You've likely heard mono referred to by its nickname—the kissing disease. The viruses that cause mononucleosis (aka mono) are transmitted through bodily fluids, usually saliva. So, yes, it is possible to get mono through kissing.
But you can also get it other ways—through a cough or sneeze or by sharing utensils, a glass, a water bottle or a toothbrush with someone who has it. Believe it or not, mono isn't as contagious as the common cold.
Signs and symptoms
Mono is often confused with the flu or strep throat because the symptoms are similar. Young children usually have few symptoms, so the infection often goes unrecognized.
The time from when you get the infection and when you start to have symptoms—the incubation period—is usually four to six weeks, though it may be shorter in young kids, says the Mayo Clinic.
How do you know if you or your child has mono? Some signs of mono include:
fatigue, often extreme
sore throat (sometimes diagnosed as strep throat, however, antibiotics prescribed for strep won't cure mono and may cause a rash)
swollen, soft spleen (a small organ under the left ribcage near the stomach that helps filter blood cells and fight infection)
swollen lymph nodes in armpits and neck
Be aware that not everyone has all these symptoms, and some people may have additional symptoms. Your child may only be tired or have a sore throat, for example, which can delay a diagnosis of mono.
High school and college-age kids are at highest risk for clinical illness due to mono. The infection usually shows some symptoms by adulthood, so it's less common to experience mono as an adult. But, some adults do have a higher risk than others, including:
those who take medications that suppress the immune system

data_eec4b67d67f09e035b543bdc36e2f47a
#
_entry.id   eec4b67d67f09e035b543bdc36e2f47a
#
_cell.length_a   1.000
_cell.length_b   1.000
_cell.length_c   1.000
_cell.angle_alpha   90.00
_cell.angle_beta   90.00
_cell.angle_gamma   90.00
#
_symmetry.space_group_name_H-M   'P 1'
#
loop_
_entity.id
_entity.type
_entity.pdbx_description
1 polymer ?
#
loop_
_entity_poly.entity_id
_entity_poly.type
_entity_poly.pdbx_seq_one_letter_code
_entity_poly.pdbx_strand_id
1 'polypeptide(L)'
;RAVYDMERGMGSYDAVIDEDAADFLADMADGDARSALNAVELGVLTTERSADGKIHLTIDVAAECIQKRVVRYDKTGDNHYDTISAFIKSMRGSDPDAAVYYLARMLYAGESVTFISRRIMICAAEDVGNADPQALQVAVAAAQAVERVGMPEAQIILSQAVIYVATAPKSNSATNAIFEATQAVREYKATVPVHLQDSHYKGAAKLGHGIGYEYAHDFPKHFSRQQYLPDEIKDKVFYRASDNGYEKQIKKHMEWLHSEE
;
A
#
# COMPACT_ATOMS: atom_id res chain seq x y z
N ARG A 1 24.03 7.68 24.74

anyone who comes in close contact with large numbers of people
The most common cause of mono is the Epstein-Barr virus, which is part of the herpes virus family. Other viruses can cause mono, though it's rare. Your doctor can figure out if you have mono by taking your illness history, doing a physical exam and sometimes obtaining blood tests, though blood tests are not reliable during the first few days of the illness.
Fortunately, mono isn't usually serious. Be on the lookout for certain complications like an enlarged spleen. In extreme cases, your spleen may rupture. You'll have sudden, sharp pain on the left side of your abdomen and should seek immediate medical attention. You also may have liver problems causing jaundice, where your skin and the whites of your eyes turn yellow, or other less common complications.
It's difficult to prevent mono. Healthy people who've been infected with the Epstein-Barr virus in the past can carry and intermittently spread it for decades. No vaccine is available to prevent mono. You can reduce your chances of getting mono by not sharing food or drinks and washing your hands frequently.
Although antibiotics can be used to treat some other forms of a sore throat—such as strep throat—they won't work for treating mono because it's caused by a virus. In fact, when you have mono, some antibiotics can even cause a rash. Learn more about overusing antibiotics.
Mono can leave you feeling tired or weak for a few weeks—even a few months. Your best bet to be on the path to recovery? Get plenty of rest. Yes, you may have to miss class or work. But you must be patient as your body fights infection.
Stay hydrated by drinking plenty of beverages and eating soups. Take over-the-counter pain relievers like ibuprofen and acetaminophen to help with pain and fever. Do not give aspirin-containing products to children or teenagers. Gargle with salt water several times a day to relieve a sore throat. Mix ½ teaspoon salt in eight ounces of warm water.
Just take it slow. If you go back to your normal schedule too soon, you can have a relapse of your symptoms. You may need to gradually build up your activity level as you rebuild your strength.
Due to the risk of rupturing your spleen avoid vigorous activity, heavy lifting and contact sports while you have mono symptoms. Be sure to ask your health care provider how long you should wait before returning to your usual activities.